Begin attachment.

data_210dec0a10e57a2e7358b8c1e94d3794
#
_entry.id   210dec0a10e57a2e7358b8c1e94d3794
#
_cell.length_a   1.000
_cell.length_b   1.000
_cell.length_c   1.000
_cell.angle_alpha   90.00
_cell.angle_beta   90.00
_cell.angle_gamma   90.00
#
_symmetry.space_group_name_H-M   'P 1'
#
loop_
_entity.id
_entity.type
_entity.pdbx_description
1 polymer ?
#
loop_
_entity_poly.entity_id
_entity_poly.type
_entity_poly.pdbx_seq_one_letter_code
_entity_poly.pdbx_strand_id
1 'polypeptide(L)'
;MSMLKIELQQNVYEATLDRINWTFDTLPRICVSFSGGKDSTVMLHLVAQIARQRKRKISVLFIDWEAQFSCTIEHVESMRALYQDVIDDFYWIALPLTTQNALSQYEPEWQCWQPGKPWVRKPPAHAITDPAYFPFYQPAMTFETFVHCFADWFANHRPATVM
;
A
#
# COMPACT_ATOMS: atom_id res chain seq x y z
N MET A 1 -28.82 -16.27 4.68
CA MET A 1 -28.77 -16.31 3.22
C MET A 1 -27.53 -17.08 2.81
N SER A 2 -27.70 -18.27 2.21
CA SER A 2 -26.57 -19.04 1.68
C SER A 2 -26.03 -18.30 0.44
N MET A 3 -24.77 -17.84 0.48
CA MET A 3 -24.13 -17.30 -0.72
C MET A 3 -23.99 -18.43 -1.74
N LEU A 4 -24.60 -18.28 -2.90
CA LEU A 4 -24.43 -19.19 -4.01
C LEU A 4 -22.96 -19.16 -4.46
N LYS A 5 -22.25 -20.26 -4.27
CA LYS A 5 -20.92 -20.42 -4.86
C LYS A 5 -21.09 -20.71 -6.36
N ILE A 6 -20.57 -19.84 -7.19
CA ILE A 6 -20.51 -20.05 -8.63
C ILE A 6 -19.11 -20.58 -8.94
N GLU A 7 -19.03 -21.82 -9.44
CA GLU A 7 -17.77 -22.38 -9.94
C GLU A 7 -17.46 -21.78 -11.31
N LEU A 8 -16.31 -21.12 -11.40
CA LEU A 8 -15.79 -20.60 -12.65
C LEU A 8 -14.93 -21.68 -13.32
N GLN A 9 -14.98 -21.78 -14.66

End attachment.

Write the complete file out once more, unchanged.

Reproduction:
data_210dec0a10e57a2e7358b8c1e94d3794
#
_entry.id   210dec0a10e57a2e7358b8c1e94d3794
#
_cell.length_a   1.000
_cell.length_b   1.000
_cell.length_c   1.000
_cell.angle_alpha   90.00
_cell.angle_beta   90.00
_cell.angle_gamma   90.00
#
_symmetry.space_group_name_H-M   'P 1'
#
loop_
_entity.id
_entity.type
_entity.pdbx_description
1 polymer ?
#
loop_
_entity_poly.entity_id
_entity_poly.type
_entity_poly.pdbx_seq_one_letter_code
_entity_poly.pdbx_strand_id
1 'polypeptide(L)'
;MSMLKIELQQNVYEATLDRINWTFDTLPRICVSFSGGKDSTVMLHLVAQIARQRKRKISVLFIDWEAQFSCTIEHVESMRALYQDVIDDFYWIALPLTTQNALSQYEPEWQCWQPGKPWVRKPPAHAITDPAYFPFYQPAMTFETFVHCFADWFANHRPATVM
;
A
#
# COMPACT_ATOMS: atom_id res chain seq x y z
N MET A 1 -28.82 -16.27 4.68
CA MET A 1 -28.77 -16.31 3.22
C MET A 1 -27.53 -17.08 2.81
N SER A 2 -27.70 -18.27 2.21
CA SER A 2 -26.57 -19.04 1.68
C SER A 2 -26.03 -18.30 0.44
N MET A 3 -24.77 -17.84 0.48
CA MET A 3 -24.13 -17.30 -0.72
C MET A 3 -23.99 -18.43 -1.74
N LEU A 4 -24.60 -18.28 -2.90
CA LEU A 4 -24.43 -19.19 -4.01
C LEU A 4 -22.96 -19.16 -4.46
N LYS A 5 -22.25 -20.26 -4.27
CA LYS A 5 -20.92 -20.42 -4.86
C LYS A 5 -21.09 -20.71 -6.36
N ILE A 6 -20.57 -19.84 -7.19
CA ILE A 6 -20.51 -20.05 -8.63
C ILE A 6 -19.11 -20.58 -8.94
N GLU A 7 -19.03 -21.82 -9.44
CA GLU A 7 -17.77 -22.38 -9.94
C GLU A 7 -17.46 -21.78 -11.31
N LEU A 8 -16.31 -21.12 -11.40
CA LEU A 8 -15.79 -20.60 -12.65
C LEU A 8 -14.93 -21.68 -13.32
N GLN A 9 -14.98 -21.78 -14.66